Article

Current Treatment Options in Cardiovascular Medicine

, Volume 3, Issue 6, pp 493-505

Cardiomyopathy caused by antineoplastic therapies

  • Valeriano C. SimbreIIAffiliated withDivisions of Cardiology and Gastroenterology/Nutrition, Department of Pediatrics, and Department of Community and Preventive Medicine, University of Rochester School of Medicine and Dentistry
  • , M. Jacob AdamsAffiliated withDivisions of Cardiology and Gastroenterology/Nutrition, Department of Pediatrics, and Department of Community and Preventive Medicine, University of Rochester School of Medicine and Dentistry
  • , Sampada S. DeshpandeAffiliated withDivisions of Cardiology and Gastroenterology/Nutrition, Department of Pediatrics, and Department of Community and Preventive Medicine, University of Rochester School of Medicine and Dentistry
  • , Sarah A. DuffyAffiliated withDivisions of Cardiology and Gastroenterology/Nutrition, Department of Pediatrics, and Department of Community and Preventive Medicine, University of Rochester School of Medicine and Dentistry
  • , Tracie L. MillerAffiliated withDivisions of Cardiology and Gastroenterology/Nutrition, Department of Pediatrics, and Department of Community and Preventive Medicine, University of Rochester School of Medicine and Dentistry
  • , Steven E. LipshultzAffiliated withDivisions of Cardiology and Gastroenterology/Nutrition, Department of Pediatrics, and Department of Community and Preventive Medicine, University of Rochester School of Medicine and Dentistry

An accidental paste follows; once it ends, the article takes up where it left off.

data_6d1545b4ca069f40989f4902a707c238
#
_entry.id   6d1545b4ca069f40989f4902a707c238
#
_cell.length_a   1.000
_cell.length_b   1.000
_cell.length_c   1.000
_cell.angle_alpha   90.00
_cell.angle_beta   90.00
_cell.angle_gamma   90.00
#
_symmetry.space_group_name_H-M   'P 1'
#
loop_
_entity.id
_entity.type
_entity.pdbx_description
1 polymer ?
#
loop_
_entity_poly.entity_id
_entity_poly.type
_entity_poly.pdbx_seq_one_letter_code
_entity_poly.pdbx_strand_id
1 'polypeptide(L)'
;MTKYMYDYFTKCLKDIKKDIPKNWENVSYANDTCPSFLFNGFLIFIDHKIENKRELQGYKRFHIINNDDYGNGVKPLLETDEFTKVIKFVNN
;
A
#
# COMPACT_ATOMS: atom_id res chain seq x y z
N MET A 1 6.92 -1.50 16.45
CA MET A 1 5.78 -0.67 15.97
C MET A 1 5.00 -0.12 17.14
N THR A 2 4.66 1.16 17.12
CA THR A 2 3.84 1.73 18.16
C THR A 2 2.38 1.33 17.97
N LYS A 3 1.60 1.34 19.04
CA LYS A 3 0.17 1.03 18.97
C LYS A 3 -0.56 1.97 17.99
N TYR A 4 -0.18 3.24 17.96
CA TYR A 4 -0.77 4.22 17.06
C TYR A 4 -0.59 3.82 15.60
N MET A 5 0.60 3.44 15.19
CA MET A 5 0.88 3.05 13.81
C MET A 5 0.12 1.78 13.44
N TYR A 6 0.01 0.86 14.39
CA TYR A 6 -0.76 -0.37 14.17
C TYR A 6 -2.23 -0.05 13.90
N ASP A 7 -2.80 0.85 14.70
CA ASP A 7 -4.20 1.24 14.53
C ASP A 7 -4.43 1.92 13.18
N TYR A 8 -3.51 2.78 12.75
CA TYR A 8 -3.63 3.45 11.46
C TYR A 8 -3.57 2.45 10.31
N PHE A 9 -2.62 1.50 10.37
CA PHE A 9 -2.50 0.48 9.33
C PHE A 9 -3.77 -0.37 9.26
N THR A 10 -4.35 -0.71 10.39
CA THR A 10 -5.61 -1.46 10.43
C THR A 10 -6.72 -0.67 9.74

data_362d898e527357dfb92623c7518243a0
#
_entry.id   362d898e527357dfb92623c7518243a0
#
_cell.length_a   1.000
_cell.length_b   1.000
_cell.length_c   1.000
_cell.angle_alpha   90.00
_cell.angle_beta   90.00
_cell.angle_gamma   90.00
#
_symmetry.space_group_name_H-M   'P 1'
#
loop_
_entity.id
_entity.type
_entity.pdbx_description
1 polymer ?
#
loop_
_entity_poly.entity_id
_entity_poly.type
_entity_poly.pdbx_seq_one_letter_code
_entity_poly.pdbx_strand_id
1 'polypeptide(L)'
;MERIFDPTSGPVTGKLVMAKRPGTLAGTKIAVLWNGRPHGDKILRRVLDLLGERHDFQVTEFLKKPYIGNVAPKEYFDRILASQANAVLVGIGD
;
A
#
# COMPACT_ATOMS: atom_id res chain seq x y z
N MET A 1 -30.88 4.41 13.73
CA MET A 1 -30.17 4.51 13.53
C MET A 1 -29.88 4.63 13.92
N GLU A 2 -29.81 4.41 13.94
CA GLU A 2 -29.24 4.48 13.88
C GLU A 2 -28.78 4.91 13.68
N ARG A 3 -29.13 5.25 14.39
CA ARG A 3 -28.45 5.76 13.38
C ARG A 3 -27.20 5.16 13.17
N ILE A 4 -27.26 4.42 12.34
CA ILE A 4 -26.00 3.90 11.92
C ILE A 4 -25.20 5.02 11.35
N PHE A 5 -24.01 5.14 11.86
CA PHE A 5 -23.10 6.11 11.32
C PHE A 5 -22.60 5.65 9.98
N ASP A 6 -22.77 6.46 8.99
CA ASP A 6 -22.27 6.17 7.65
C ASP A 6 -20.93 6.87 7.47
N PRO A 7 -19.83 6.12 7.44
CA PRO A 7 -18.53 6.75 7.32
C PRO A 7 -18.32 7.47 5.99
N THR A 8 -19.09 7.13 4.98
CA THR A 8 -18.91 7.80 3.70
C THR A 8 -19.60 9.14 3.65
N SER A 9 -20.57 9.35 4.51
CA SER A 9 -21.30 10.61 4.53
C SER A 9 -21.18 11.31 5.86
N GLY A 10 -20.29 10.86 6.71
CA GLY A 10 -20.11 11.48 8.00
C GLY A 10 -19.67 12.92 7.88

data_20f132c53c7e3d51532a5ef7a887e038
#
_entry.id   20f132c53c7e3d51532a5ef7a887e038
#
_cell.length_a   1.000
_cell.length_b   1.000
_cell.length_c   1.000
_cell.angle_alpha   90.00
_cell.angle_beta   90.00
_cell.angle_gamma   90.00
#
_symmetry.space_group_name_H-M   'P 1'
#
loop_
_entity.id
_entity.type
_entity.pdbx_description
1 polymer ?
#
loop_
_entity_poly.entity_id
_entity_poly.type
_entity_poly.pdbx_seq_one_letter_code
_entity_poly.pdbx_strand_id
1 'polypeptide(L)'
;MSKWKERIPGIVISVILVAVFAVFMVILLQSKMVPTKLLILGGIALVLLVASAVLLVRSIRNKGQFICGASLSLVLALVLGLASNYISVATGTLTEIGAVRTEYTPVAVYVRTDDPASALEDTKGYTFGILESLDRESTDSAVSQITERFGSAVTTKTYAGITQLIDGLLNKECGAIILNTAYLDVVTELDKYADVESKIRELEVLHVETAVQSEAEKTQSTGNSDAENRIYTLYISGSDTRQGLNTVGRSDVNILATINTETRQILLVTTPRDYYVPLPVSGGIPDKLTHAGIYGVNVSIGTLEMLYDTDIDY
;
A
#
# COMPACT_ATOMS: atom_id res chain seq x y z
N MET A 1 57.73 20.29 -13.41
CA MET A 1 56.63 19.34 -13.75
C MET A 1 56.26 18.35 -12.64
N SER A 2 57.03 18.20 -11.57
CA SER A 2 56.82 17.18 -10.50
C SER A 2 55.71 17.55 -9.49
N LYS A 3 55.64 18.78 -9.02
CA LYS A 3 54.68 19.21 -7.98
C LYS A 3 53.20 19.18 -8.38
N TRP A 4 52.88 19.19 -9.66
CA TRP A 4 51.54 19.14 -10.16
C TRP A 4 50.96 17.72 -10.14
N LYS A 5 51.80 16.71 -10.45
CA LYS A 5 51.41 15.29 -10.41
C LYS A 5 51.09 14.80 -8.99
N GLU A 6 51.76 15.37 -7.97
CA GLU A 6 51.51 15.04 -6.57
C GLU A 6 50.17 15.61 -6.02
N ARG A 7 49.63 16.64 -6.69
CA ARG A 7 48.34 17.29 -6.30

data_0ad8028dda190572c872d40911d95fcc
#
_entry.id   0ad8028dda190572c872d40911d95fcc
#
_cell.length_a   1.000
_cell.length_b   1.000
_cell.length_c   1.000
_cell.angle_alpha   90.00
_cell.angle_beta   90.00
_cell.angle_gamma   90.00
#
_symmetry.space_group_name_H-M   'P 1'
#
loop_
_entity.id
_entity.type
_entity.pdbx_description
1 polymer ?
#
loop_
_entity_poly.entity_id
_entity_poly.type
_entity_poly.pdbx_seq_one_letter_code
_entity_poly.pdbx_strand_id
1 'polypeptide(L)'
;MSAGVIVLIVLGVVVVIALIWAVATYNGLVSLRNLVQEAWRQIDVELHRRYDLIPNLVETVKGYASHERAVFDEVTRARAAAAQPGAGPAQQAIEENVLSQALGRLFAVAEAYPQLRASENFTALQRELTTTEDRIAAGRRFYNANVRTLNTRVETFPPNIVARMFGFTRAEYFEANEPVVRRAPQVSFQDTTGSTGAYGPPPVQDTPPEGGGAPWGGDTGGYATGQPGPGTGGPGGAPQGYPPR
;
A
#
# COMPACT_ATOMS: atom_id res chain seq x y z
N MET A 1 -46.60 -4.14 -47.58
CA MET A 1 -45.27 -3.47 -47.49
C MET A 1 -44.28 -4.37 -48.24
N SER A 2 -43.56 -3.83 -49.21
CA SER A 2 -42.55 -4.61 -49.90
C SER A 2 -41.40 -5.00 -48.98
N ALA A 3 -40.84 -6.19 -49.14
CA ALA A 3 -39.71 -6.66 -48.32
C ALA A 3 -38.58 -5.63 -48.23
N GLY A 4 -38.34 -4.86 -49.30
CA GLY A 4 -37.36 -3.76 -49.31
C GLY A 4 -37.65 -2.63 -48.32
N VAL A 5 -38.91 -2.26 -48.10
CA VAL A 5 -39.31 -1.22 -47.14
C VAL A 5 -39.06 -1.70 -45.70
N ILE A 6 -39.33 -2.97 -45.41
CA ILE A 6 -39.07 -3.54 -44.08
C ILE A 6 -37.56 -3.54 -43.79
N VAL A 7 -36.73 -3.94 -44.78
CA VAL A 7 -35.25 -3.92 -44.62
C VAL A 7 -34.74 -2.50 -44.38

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Opinion statement

The goals of care for patients at risk for cardiomyopathy induced by cancer treatment should include prevention, early diagnosis, treatment of subclinical cardiac dysfunction, prevention of disease progression, and prolongation of patient survival. Any strategy aimed to minimize the cardiotoxic effects of cancer treatment should maintain the treatment’s antineoplastic efficacy. Successful therapy achieves the highest health-related quality of life that is defined by the balance between maximizing the efficacy of oncologic therapy and minimizing the toxicity of this therapy. Doxorubicin-induced cardiotoxicity can be reduced by limiting the overall cumulative dose.

There is no specific treatment for cancer therapy-related cardiomyopathy, and symptomatic patients should receive standard treatments for congestive heart failure such as afterload reduction, beta-blockers, diuresis, and digoxin. Afterload reduction with angiotensin-converting enzyme inhibitors such as enalapril and captopril may be indicated in patients with elevated afterload and asymptomatic left ventricular dysfunction diagnosed by echocardiography. Beta-blockers may improve myocardial systolic dysfunction and may be useful in the treatment of cancer treatment-induced cardiomyopathy.

Cardiac transplantation remains a viable option in patients with cancer treatment-induced end-stage heart disease.